My Story: From The CIA To An MBA

Christopher Schildt (fourth from right) and members his Oxford cohort visited LinkedIn on their Silicon Valley trek earlier this year. Courtesy photo

Tell us about organizing a student trek to Silicon Valley and Seattle. What did you hope to accomplish?

The student treks are all student-initiated and -organized. If you get a large enough group together interested in your vision for the trek, the school will provide support and facilitate alumni connections. But doing the planning for where we were going to be, how we were going to get there, which companies we were going to visit — all the scheduling — that was all on me. I had really good help from the career office.

It was a business trip for me. A lot of people went away for the break and had a great vacation, but I was every day coordinating with the companies, coordinating with the students, letting people know where to go, so it was a big task for me.

It’s interesting because being such a global program here, there were a lot of foreigners and it was their first trip to the U.S. So I felt a little extra responsibility to show my country in a good light.

You visited Tesla, LinkedIn, Amazon — a bunch of companies. Was the trip all you’d hoped?

The trip went really well. We have a pretty strong alumni community in Silicon Valley, and all the companies that we went to, we had alumni connections. They put together panels, luncheons, tours. We saw the Tesla factory. We were there for about a week, including a few days in Seattle. We just got a really honest and candid assessment of what it’s like working for those companies, what roles we should be looking at as newly minted MBAs. It was just a really good experience.

I’d been to the Bay Area once or twice before but only for a day or two. So really getting to see not just the individual companies but how the whole ecosystem works — that was really valuable.

How will you use your MBA after graduating in September? What’s your passion now that you’re out of government?

My passion lies with travel and transportation. I’m really interested in the future of transportation. I’m flying to L.A. next week to go to the Uber Elevate Summit, and they are discussing the future of urban air transportation. So think flying taxis. I think it’s a really cool, innovative way to solve traffic congestion problems that are plaguing major cities.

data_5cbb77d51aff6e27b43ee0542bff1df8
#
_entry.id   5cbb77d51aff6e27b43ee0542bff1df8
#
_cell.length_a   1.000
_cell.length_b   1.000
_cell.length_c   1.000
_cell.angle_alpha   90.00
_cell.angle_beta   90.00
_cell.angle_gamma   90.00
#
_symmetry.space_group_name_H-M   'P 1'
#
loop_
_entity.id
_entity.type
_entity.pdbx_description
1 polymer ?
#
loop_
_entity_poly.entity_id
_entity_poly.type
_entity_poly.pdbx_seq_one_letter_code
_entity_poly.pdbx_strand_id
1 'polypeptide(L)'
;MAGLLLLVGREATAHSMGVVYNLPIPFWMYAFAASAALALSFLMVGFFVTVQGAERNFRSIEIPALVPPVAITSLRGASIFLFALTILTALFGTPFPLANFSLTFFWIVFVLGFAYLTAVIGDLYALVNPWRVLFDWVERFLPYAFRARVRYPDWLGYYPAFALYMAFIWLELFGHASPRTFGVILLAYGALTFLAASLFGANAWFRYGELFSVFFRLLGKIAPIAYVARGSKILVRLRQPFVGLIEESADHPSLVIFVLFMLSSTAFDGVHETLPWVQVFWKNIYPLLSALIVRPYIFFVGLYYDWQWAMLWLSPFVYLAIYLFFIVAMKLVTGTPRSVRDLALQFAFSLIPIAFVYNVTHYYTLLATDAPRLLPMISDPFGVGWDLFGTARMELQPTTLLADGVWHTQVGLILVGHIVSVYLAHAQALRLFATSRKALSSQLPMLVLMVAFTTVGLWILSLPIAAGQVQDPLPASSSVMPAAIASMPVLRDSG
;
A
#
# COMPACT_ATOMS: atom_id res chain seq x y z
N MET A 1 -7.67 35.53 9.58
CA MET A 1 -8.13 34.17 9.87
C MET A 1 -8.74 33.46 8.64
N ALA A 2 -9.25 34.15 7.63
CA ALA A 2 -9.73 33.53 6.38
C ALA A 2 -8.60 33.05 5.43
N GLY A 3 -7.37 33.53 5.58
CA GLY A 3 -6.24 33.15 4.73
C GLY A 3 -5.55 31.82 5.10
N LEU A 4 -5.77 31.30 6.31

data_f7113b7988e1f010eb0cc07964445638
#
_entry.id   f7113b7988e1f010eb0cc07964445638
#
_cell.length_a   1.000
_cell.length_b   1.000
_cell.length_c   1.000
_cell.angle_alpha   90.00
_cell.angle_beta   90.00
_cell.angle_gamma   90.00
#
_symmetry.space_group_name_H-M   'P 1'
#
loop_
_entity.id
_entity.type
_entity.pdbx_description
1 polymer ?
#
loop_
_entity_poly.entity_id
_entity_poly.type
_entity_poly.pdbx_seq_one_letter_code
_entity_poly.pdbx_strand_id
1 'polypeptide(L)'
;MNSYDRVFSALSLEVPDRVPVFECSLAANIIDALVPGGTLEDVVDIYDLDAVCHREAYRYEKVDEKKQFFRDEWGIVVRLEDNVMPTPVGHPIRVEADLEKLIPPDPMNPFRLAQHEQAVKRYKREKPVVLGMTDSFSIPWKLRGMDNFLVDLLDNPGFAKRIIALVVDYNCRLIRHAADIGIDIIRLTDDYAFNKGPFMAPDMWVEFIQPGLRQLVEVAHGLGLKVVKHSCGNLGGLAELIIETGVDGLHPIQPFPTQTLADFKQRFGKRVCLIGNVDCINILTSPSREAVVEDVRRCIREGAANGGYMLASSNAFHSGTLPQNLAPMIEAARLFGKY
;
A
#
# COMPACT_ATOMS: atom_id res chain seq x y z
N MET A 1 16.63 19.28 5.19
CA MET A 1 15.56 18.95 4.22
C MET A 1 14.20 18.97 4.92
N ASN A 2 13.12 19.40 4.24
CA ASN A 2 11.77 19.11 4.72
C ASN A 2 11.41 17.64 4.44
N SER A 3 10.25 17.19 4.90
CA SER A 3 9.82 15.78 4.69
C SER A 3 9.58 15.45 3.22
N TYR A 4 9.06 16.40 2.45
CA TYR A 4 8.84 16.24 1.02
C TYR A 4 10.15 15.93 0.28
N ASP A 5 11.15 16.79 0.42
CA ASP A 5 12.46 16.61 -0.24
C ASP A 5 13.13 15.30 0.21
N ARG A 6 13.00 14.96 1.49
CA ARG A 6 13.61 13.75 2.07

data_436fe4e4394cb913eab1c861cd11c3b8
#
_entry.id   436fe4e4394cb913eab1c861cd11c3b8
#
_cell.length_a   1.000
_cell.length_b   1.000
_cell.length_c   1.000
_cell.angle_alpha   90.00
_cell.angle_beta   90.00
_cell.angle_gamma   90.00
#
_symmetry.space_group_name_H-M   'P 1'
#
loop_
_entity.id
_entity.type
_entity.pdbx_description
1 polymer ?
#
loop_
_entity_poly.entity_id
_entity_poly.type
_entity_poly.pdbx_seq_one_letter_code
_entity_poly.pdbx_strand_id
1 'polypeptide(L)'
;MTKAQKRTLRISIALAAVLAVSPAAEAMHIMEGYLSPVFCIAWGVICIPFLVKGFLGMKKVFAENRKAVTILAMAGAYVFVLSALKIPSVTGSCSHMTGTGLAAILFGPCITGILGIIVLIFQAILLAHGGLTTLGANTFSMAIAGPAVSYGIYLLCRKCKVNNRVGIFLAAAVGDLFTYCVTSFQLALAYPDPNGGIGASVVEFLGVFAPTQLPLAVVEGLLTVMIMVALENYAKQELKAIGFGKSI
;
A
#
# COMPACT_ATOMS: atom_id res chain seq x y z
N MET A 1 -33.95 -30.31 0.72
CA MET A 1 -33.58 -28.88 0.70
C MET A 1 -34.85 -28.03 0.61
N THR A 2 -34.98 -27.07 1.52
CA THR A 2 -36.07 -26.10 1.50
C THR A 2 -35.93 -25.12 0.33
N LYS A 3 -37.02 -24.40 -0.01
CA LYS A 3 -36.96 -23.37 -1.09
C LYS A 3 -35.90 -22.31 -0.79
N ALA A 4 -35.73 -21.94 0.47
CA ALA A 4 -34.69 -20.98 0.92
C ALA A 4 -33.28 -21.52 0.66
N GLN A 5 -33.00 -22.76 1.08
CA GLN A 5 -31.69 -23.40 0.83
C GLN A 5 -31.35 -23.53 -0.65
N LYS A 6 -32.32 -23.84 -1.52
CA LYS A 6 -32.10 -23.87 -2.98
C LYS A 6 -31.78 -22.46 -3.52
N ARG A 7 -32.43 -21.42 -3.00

For a lot of people, you talk about this stuff and the first image they have is flying cars. But this industry is moving ahead and has the advantage of other technologies that are being developed in other sectors. We have a few visionary companies that are pushing this industry forward. I would love to get involved in a strategy/business development role where I can then use that blend of tech, business, and policy background to help them build out not just a business case, but help build the actual industry.

At this point, it’s such a nascent market, you can’t build a business model without considering the regulatory impact. What is the community going to say? What is the government going to do? They’re all tied together.

So far you’re happy with the path you’ve taken, diverging from government and into business?

Fifteen years is a long time, but I plan to have a very long career, and I think it’s really important and interesting to reinvent yourself every once in a while and stay sharp. I’m older than the average MBA, but I don’t think there’s anything wrong with taking a year off and really thinking about things. It’s an opportunity you only get a few times in your life. I have absolutely no regrets — about my past career or leaving it.

And Oxford is fantastic place to do it. Not only because it’s a great business school, but the B-school is imbedded in this world-class university, so we get to learn so much more than just the standard business classes.


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